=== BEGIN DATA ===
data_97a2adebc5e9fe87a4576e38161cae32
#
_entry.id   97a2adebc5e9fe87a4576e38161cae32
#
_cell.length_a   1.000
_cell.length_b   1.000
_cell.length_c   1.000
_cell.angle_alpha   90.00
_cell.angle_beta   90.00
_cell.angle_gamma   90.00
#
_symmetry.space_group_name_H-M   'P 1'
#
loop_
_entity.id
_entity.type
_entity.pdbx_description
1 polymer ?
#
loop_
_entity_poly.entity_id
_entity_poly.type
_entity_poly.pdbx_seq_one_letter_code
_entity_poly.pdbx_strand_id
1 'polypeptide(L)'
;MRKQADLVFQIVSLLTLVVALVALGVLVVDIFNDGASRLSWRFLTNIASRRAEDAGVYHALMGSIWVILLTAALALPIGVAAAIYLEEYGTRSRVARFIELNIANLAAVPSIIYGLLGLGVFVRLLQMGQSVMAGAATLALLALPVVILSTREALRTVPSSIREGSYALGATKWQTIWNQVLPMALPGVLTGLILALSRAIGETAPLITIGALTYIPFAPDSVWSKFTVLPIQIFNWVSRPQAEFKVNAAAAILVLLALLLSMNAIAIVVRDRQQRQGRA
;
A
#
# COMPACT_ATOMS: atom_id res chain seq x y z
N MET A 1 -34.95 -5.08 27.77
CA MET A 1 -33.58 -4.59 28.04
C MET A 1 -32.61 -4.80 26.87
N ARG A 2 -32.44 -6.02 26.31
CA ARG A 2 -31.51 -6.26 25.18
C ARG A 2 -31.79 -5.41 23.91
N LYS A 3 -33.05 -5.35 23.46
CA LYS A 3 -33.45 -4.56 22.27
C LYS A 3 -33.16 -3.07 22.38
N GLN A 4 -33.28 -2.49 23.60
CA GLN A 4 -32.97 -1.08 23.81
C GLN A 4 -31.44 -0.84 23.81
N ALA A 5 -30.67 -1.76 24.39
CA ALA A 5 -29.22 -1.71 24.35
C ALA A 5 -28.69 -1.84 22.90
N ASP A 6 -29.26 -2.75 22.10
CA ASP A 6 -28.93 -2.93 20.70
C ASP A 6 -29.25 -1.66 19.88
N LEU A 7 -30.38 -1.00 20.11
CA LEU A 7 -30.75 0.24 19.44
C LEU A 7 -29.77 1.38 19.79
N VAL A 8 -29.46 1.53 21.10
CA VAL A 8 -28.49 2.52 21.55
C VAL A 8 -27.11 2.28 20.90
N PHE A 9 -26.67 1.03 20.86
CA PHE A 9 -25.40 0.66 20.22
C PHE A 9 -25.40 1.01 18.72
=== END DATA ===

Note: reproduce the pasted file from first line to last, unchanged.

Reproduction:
data_97a2adebc5e9fe87a4576e38161cae32
#
_entry.id   97a2adebc5e9fe87a4576e38161cae32
#
_cell.length_a   1.000
_cell.length_b   1.000
_cell.length_c   1.000
_cell.angle_alpha   90.00
_cell.angle_beta   90.00
_cell.angle_gamma   90.00
#
_symmetry.space_group_name_H-M   'P 1'
#
loop_
_entity.id
_entity.type
_entity.pdbx_description
1 polymer ?
#
loop_
_entity_poly.entity_id
_entity_poly.type
_entity_poly.pdbx_seq_one_letter_code
_entity_poly.pdbx_strand_id
1 'polypeptide(L)'
;MRKQADLVFQIVSLLTLVVALVALGVLVVDIFNDGASRLSWRFLTNIASRRAEDAGVYHALMGSIWVILLTAALALPIGVAAAIYLEEYGTRSRVARFIELNIANLAAVPSIIYGLLGLGVFVRLLQMGQSVMAGAATLALLALPVVILSTREALRTVPSSIREGSYALGATKWQTIWNQVLPMALPGVLTGLILALSRAIGETAPLITIGALTYIPFAPDSVWSKFTVLPIQIFNWVSRPQAEFKVNAAAAILVLLALLLSMNAIAIVVRDRQQRQGRA
;
A
#
# COMPACT_ATOMS: atom_id res chain seq x y z
N MET A 1 -34.95 -5.08 27.77
CA MET A 1 -33.58 -4.59 28.04
C MET A 1 -32.61 -4.80 26.87
N ARG A 2 -32.44 -6.02 26.31
CA ARG A 2 -31.51 -6.26 25.18
C ARG A 2 -31.79 -5.41 23.91
N LYS A 3 -33.05 -5.35 23.46
CA LYS A 3 -33.45 -4.56 22.27
C LYS A 3 -33.16 -3.07 22.38
N GLN A 4 -33.28 -2.49 23.60
CA GLN A 4 -32.97 -1.08 23.81
C GLN A 4 -31.44 -0.84 23.81
N ALA A 5 -30.67 -1.76 24.39
CA ALA A 5 -29.22 -1.71 24.35
C ALA A 5 -28.69 -1.84 22.90
N ASP A 6 -29.26 -2.75 22.10
CA ASP A 6 -28.93 -2.93 20.70
C ASP A 6 -29.25 -1.66 19.88
N LEU A 7 -30.38 -1.00 20.11
CA LEU A 7 -30.75 0.24 19.44
C LEU A 7 -29.77 1.38 19.79
N VAL A 8 -29.46 1.53 21.10
CA VAL A 8 -28.49 2.52 21.55
C VAL A 8 -27.11 2.28 20.90
N PHE A 9 -26.67 1.03 20.86
CA PHE A 9 -25.40 0.66 20.22
C PHE A 9 -25.40 1.01 18.72